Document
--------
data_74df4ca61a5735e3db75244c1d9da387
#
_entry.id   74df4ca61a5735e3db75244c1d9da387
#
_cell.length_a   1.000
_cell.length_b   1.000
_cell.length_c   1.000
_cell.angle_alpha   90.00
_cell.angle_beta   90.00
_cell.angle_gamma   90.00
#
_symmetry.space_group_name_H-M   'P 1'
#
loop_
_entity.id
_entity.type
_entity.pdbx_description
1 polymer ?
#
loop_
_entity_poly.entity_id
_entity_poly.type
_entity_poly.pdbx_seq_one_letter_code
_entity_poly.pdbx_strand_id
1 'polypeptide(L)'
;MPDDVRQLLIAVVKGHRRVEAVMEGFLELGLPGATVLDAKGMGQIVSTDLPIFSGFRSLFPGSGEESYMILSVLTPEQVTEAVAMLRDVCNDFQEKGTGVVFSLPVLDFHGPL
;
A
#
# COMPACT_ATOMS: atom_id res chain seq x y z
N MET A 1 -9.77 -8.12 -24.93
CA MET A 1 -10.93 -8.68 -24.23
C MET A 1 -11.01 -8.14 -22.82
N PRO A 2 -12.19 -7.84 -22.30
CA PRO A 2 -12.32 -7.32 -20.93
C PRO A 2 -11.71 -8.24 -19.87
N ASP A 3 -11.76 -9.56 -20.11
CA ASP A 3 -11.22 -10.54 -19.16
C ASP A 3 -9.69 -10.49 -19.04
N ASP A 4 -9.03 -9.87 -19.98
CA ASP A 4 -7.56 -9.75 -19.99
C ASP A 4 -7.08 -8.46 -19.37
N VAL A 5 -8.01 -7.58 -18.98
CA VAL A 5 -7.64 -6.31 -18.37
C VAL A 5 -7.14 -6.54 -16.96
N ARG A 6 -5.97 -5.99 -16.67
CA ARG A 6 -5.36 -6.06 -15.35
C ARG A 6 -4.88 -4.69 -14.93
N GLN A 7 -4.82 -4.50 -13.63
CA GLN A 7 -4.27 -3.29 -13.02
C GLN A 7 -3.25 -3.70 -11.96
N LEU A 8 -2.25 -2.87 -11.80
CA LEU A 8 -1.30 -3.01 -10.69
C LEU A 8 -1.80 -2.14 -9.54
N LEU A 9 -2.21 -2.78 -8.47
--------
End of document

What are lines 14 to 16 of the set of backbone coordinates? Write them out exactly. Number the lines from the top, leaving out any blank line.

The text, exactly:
loop_
_entity.id
_entity.type